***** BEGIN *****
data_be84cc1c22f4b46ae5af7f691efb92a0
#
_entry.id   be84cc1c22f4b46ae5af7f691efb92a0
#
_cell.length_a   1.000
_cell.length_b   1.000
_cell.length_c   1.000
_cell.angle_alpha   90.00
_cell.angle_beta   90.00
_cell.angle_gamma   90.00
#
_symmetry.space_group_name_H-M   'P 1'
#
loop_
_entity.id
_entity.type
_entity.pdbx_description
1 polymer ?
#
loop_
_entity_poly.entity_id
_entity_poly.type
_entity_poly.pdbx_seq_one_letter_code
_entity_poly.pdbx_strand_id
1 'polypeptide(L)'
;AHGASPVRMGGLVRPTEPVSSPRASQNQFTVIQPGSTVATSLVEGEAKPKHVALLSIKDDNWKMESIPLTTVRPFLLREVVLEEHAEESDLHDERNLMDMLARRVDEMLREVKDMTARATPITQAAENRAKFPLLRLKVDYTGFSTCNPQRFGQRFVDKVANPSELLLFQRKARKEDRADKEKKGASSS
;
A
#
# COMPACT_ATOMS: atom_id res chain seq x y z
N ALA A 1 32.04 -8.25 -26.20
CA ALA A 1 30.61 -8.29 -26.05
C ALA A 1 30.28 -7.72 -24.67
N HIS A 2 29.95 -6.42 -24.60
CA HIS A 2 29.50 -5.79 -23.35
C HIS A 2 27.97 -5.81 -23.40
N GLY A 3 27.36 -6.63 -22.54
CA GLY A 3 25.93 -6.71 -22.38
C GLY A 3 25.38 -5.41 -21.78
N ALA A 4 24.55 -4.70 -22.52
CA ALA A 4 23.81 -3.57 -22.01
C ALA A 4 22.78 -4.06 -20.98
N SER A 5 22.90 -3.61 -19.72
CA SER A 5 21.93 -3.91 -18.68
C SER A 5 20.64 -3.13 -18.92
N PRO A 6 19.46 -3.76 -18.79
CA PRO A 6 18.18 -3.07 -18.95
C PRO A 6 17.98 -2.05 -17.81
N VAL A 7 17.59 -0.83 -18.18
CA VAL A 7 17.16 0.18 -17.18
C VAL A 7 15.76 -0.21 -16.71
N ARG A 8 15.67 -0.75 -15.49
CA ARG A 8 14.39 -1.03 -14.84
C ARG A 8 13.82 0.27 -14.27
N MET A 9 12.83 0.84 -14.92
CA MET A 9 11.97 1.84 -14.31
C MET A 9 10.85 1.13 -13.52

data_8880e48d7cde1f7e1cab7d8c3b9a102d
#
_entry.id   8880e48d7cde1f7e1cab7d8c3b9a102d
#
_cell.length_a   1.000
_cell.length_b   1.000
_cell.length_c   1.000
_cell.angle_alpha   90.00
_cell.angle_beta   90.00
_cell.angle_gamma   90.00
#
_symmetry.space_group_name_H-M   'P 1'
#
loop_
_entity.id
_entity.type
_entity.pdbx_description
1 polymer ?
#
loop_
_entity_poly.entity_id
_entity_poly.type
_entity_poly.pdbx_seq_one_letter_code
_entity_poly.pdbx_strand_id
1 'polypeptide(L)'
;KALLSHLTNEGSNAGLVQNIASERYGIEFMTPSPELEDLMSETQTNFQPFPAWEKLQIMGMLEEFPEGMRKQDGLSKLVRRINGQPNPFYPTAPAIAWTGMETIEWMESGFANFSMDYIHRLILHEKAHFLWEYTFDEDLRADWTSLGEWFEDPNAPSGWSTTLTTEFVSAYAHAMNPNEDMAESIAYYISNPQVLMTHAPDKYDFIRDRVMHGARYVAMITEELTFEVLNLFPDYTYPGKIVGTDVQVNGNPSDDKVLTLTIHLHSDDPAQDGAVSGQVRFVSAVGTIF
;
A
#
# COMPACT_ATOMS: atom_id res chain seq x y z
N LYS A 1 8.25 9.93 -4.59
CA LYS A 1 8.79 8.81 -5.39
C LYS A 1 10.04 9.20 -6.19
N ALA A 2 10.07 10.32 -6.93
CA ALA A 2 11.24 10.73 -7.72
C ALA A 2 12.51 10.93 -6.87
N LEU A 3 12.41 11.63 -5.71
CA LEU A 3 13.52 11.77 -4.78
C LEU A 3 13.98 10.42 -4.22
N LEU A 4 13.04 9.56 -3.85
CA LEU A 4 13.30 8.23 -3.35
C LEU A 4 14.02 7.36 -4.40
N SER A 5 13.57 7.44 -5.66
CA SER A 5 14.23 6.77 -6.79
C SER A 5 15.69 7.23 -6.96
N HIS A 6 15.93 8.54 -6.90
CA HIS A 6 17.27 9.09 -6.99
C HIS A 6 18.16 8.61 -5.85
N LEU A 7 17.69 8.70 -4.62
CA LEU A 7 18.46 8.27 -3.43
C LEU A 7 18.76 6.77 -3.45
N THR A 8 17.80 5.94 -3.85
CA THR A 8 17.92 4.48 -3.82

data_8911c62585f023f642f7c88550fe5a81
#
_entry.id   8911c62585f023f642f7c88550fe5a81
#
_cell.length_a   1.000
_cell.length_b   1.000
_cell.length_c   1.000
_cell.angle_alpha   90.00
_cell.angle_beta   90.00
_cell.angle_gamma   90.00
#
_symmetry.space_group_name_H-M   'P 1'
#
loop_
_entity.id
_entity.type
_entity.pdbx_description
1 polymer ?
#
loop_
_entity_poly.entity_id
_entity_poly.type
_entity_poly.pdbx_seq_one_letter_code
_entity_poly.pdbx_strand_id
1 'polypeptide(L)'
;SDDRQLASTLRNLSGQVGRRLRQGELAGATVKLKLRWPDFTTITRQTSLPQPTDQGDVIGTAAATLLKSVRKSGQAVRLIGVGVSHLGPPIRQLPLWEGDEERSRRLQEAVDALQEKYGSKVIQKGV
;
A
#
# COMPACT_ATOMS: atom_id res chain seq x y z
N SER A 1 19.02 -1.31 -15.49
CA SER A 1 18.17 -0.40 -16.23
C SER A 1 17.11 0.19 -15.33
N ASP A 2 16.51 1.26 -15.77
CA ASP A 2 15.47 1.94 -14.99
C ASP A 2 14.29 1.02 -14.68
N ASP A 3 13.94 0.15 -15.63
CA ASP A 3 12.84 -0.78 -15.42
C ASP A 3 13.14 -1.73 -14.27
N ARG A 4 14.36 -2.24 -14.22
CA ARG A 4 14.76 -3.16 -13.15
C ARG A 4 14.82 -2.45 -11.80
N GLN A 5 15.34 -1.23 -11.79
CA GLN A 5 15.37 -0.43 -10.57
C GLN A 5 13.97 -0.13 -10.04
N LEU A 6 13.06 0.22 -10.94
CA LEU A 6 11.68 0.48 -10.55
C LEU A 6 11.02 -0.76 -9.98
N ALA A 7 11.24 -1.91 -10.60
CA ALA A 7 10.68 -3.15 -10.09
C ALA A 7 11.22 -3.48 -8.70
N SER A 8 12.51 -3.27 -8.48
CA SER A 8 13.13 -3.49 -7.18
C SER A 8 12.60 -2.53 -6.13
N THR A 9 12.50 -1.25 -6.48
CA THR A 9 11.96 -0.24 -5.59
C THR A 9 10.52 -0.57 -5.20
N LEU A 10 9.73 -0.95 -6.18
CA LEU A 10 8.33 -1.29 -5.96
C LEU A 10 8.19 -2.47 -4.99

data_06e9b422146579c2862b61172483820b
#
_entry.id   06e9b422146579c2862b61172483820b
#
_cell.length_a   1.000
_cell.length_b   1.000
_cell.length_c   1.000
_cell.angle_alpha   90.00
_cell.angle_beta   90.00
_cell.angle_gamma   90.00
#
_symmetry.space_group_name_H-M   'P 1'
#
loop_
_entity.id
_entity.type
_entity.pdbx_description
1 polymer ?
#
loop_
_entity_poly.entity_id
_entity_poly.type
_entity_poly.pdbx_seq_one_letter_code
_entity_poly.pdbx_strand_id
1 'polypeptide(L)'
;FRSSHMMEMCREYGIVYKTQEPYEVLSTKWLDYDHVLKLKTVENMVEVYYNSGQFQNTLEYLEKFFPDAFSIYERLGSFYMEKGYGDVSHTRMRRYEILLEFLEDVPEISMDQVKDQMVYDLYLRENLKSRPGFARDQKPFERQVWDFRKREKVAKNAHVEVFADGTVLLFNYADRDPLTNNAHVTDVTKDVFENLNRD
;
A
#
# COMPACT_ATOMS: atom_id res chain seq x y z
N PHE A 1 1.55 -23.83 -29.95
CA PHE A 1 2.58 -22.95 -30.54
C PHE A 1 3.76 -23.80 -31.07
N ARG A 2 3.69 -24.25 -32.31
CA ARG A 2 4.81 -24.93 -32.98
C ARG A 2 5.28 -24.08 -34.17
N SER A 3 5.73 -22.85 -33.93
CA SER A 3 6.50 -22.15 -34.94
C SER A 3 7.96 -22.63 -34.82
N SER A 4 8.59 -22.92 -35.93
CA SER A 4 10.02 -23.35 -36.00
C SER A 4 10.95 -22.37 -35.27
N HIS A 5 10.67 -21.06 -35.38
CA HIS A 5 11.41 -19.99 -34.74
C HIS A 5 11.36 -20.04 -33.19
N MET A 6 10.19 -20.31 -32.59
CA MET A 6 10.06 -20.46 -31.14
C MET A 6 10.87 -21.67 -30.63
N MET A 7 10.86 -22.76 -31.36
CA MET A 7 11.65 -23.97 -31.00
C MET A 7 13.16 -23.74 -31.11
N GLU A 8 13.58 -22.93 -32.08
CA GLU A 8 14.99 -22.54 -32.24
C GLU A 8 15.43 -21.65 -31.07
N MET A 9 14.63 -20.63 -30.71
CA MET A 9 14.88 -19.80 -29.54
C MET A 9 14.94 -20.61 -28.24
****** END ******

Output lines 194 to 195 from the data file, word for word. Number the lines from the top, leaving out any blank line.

_entity_poly.pdbx_strand_id
1 'polypeptide(L)'